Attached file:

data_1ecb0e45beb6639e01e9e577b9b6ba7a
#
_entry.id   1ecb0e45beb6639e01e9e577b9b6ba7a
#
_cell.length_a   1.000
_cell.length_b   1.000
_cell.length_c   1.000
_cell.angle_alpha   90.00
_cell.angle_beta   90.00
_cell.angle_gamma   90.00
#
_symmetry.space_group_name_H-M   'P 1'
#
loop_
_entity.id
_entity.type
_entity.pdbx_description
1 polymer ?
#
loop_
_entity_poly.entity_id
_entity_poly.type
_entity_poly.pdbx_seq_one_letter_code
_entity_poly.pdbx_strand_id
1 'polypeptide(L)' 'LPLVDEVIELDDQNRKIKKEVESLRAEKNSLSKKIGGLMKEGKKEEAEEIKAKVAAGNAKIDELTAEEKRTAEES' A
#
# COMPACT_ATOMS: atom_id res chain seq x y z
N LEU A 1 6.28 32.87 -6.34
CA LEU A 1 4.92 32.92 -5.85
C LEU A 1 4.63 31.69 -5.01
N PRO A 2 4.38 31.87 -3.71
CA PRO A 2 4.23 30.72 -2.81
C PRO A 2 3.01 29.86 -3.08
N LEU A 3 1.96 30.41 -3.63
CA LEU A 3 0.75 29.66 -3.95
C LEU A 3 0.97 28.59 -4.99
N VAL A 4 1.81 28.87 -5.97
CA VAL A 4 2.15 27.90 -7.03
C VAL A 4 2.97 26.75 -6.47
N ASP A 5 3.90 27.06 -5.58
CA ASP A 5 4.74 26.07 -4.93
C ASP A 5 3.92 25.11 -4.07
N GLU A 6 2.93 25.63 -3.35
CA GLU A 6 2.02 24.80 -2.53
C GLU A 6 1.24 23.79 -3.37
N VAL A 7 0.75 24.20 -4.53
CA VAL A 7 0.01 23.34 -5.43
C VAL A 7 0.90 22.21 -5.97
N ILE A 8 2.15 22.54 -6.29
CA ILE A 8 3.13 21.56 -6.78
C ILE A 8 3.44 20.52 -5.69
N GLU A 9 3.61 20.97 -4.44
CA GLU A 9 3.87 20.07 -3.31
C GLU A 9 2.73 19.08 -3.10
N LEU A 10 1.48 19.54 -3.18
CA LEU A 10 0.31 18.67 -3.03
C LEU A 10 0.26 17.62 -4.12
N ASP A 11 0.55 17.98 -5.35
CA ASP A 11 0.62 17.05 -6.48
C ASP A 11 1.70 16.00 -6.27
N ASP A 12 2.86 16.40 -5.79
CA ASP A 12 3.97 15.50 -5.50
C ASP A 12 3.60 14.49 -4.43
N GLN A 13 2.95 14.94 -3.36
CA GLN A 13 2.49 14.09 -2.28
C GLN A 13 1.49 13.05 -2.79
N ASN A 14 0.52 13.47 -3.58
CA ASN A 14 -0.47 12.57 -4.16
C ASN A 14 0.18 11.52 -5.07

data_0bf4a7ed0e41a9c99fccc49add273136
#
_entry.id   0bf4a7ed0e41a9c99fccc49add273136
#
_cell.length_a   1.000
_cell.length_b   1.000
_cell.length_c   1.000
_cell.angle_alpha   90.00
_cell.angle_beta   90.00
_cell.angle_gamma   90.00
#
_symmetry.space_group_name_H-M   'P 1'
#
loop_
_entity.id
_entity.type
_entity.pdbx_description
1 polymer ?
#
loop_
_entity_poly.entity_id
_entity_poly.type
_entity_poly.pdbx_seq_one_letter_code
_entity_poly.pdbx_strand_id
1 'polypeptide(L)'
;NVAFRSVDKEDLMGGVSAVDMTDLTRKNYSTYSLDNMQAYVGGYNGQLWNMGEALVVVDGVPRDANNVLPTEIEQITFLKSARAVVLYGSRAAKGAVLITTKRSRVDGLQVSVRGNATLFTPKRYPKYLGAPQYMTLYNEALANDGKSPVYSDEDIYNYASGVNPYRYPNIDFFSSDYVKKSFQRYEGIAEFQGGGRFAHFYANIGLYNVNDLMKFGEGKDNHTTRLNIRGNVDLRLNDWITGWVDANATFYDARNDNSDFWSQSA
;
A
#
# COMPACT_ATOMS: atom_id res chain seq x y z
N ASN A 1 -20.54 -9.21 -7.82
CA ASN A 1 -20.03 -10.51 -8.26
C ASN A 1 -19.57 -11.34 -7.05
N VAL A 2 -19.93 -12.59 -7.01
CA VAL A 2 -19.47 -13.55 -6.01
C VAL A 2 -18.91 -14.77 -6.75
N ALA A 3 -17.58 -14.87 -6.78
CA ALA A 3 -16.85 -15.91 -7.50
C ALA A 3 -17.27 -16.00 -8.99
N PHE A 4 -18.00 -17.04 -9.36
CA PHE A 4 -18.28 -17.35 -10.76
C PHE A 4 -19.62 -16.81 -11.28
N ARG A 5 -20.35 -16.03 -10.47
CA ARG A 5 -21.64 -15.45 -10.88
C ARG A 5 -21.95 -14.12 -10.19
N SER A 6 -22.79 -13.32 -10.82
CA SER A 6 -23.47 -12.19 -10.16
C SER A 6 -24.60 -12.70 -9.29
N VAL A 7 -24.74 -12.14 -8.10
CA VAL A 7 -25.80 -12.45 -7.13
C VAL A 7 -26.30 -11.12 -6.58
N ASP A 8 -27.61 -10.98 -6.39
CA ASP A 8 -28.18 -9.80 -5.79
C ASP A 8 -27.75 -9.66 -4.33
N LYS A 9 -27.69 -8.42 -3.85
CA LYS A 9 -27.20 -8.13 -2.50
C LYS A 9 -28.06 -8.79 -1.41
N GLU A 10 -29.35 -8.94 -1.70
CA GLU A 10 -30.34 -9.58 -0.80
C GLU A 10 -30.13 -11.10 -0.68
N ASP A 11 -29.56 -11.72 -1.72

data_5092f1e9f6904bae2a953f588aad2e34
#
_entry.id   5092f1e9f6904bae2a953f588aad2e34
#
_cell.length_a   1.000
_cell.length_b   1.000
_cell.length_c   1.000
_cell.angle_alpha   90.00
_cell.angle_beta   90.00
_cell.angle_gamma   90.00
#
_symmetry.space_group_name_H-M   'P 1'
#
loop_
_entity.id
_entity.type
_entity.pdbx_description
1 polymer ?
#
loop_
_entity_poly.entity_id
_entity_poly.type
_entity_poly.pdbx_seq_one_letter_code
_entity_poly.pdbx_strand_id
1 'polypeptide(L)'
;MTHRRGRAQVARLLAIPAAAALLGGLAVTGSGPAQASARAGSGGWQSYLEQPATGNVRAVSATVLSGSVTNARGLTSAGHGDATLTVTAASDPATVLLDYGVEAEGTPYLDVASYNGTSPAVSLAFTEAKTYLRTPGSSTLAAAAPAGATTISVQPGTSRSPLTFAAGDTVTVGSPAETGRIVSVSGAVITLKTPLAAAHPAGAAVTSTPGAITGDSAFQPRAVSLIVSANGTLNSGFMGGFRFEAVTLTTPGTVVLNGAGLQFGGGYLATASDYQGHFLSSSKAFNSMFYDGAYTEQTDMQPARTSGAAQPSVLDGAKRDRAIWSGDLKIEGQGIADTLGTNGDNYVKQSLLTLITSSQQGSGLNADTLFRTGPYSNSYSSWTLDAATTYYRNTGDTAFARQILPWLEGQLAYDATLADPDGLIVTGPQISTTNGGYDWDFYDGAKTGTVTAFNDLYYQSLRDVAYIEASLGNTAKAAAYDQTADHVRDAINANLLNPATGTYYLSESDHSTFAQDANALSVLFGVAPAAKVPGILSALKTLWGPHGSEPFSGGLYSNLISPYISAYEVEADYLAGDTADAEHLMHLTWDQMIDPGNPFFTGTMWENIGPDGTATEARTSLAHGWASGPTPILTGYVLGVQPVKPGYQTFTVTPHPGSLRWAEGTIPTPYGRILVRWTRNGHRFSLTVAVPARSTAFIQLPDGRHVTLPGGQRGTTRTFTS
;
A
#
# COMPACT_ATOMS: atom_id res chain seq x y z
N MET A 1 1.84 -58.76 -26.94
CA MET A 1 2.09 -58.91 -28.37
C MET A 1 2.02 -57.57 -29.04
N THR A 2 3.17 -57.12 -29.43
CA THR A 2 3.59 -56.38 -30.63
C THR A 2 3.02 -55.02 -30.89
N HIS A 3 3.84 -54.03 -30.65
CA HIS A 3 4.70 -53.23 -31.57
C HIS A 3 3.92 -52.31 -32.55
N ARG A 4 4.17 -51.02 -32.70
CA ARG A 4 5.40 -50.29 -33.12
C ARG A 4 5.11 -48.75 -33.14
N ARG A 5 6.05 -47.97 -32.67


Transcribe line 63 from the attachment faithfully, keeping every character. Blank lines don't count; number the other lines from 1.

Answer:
C ASP A 12 3.60 14.49 -4.43